The Man who Stuttered

A chapter from Husain Chung’s book GOD THE THERAPIST (available from and gives an insight into the way that Husain works with people…

This extract is taken from Husain Chung’s recent book GOD THE THERAPIST which is available from Everyone should read this excellent book. This chapter gives a good idea of how Husain works with people…

One Sunday morning, I happened to drive by the furniture store that was closed. I noticed there was a brand new, beautiful blue upholstered swivel chair next to the dumpster. It had one bum leg—like me. I tried to lift it into my van, but the chair was too heavy and awkward.I looked up and across the street I saw a guy with a large backpack with a blanket roll walking alone.

I loudly called to him, “Hi! Sir? Can you give me a hand with this chair?” He turned and came across the street. He looked at the chair and without saying a word he picked it up and loaded it into the van. Just like that. I reached out my hand to shake his. “Thanks, fella. My name’s Husain—and you’re?”

“I’m…ah…mm…uh, my name’s Jay…J.L Lewis,” he stammered nodding his head.

I slowly responded, “I really appreciate your help.” I reached for my wallet and gave him a five-dollar bill. “Thanks a lot. Oh, by the way, did you just arrive in town?” He nodded. I continued, “If you don’t mind me asking, do you have or need a place to stay?” A big grin crossed his face as he nodded his thanks for the tip. Instantly, I felt he was a good man, one I could trust. “I’m in the process of moving, and I could use some help. I can offer you a couple of nights lodging and food for your help,” I said. Again, that big grin came on, like the innocent country bumpkins I had known on the Midwest farms.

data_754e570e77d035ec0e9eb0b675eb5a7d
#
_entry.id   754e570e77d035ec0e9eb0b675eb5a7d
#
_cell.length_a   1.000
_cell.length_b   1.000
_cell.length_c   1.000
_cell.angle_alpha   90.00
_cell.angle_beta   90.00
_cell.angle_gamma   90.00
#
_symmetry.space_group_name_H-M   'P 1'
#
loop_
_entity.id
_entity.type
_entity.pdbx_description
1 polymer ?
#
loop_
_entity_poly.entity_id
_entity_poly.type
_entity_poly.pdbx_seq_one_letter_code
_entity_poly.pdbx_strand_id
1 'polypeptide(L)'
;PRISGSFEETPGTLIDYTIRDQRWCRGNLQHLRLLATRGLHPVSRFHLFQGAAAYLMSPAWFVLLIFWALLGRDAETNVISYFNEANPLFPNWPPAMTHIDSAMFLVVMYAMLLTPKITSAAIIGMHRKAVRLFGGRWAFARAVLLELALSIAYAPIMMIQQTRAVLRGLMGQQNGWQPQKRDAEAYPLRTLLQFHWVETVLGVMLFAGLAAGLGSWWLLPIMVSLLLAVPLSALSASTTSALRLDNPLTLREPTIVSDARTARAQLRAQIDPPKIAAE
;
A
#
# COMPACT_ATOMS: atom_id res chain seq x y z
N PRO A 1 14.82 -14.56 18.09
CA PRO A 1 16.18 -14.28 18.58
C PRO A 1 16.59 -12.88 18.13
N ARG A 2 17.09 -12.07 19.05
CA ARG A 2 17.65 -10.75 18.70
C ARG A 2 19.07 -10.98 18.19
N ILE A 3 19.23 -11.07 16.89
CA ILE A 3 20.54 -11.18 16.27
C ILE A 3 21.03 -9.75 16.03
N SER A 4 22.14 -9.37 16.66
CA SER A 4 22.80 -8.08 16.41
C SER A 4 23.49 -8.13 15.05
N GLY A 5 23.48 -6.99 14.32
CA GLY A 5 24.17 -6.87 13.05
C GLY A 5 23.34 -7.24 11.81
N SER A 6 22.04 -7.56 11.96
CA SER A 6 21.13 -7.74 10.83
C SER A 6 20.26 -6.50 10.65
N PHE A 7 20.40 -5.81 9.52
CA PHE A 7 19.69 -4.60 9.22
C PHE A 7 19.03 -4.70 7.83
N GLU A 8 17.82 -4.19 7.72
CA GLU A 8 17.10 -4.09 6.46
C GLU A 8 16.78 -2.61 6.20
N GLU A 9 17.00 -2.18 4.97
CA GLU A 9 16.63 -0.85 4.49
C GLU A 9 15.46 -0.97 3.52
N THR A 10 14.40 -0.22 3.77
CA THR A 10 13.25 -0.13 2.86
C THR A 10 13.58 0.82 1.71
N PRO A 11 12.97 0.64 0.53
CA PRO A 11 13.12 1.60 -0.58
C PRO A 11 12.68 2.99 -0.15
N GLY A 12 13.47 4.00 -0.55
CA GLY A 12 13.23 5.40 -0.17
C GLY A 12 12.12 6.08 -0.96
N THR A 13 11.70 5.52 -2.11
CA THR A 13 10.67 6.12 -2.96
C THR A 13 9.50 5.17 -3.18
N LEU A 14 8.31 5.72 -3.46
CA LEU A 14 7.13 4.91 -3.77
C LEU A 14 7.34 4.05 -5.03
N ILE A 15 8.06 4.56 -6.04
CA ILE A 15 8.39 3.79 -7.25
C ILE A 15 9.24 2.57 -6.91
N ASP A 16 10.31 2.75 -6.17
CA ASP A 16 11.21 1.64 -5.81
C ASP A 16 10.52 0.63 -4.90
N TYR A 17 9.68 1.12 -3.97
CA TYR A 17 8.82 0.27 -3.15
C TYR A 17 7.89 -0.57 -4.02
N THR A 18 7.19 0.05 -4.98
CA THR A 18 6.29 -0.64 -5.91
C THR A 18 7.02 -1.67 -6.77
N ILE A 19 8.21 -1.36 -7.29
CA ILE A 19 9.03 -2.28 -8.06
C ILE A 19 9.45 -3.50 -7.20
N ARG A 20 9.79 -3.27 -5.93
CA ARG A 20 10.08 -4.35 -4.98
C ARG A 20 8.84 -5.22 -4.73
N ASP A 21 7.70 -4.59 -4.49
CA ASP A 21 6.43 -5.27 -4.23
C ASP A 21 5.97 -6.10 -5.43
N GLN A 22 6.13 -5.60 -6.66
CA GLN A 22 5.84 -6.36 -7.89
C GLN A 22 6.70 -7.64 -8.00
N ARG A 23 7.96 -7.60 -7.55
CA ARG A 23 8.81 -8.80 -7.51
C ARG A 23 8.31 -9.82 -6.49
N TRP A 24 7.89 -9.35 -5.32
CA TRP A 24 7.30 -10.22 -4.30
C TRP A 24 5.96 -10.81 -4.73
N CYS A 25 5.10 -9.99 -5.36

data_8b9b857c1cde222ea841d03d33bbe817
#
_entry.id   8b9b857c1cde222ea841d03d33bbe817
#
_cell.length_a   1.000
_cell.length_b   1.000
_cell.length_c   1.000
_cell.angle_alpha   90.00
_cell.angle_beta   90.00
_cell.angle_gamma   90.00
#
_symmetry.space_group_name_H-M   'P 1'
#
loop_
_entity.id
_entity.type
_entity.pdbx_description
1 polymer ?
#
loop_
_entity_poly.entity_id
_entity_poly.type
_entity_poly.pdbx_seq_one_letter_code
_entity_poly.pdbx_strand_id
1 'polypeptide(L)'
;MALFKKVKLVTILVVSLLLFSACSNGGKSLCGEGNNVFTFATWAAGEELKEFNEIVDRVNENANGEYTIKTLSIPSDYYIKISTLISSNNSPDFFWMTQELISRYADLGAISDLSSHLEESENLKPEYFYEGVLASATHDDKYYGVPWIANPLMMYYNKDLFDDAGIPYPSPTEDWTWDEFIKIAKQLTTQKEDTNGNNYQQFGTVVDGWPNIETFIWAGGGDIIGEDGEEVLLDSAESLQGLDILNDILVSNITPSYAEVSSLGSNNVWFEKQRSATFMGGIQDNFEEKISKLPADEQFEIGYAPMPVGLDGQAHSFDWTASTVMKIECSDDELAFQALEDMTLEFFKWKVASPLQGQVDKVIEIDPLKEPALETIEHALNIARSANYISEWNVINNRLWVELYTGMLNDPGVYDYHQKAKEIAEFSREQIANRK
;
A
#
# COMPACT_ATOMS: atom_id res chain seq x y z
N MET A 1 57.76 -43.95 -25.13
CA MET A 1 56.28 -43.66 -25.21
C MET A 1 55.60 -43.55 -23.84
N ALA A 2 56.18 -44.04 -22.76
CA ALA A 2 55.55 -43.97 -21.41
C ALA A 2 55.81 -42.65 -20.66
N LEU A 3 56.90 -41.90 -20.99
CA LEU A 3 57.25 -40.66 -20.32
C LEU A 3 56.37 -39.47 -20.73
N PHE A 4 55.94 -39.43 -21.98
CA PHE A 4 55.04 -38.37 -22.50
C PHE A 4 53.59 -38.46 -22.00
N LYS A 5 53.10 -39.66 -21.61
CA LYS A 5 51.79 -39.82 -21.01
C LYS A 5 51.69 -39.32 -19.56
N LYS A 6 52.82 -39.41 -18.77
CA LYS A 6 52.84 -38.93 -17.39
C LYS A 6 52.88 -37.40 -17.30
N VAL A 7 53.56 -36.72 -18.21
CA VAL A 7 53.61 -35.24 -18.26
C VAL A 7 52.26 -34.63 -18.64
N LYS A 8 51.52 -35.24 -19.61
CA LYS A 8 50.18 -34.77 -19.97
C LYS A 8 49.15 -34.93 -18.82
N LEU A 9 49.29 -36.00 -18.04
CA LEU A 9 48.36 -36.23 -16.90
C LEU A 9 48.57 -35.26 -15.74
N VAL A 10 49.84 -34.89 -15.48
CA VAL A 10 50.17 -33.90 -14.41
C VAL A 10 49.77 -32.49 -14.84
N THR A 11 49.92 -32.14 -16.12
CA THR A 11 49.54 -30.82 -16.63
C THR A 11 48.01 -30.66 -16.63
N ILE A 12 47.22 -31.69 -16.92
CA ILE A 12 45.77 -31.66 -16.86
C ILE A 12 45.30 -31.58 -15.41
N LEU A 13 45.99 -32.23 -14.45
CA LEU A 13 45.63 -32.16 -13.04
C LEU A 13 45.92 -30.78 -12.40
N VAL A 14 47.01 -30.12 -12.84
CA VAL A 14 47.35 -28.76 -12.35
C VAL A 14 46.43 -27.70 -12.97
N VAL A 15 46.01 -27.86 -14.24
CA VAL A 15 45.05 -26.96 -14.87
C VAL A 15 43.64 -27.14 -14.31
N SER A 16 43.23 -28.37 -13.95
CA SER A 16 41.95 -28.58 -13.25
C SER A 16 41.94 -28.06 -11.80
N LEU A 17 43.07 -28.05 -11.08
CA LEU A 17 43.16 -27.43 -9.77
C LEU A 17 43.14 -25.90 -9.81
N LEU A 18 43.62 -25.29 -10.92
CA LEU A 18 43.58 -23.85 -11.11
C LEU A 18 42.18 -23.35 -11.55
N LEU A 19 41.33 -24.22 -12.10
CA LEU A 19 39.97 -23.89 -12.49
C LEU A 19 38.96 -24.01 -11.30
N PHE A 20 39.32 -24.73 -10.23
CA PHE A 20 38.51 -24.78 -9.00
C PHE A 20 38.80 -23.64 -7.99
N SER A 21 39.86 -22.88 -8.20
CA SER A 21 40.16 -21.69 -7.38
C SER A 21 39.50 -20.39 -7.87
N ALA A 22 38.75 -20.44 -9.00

We drove off. J.L. was in his early sixties, and stood at least six foot tall, with light brown thinning hair, slim with broad shoulders and big, strong calloused hands. I strongly suspected he was from a farm.

When we got to my house, I offered him a cup of coffee. I asked him, “If you don’t mind my asking, have you ever been helped with your speech problem?”

“You mean mmm . . . my stuttering?” he pointed to his mouth. “I’m used to it af….af…ter all the…these years.”

I responded, “I realize it doesn’t bother you, but are you aware it does affect others. Like, when we first met and I noticed it, automatically I began to speak slower and more clearly. You didn’t know that, huh?”

He shook his head in surprise. I nodded and asked him, “If you would like, I can try to help you to stop stuttering. At no charge, of course.”

He was delighted, “For real? Sure thing, I…I’m game.”

“First, let me ask you a few questions—like when did it first happen and what was going on just before you began to stutter.” For the next half an hour this is the story he related. He was only a year old when his parents died in an auto accident. He was adopted by his foster parents. His best and only friend since childhood was Bobby. When Bobby turned 19 years old J.L. was 16.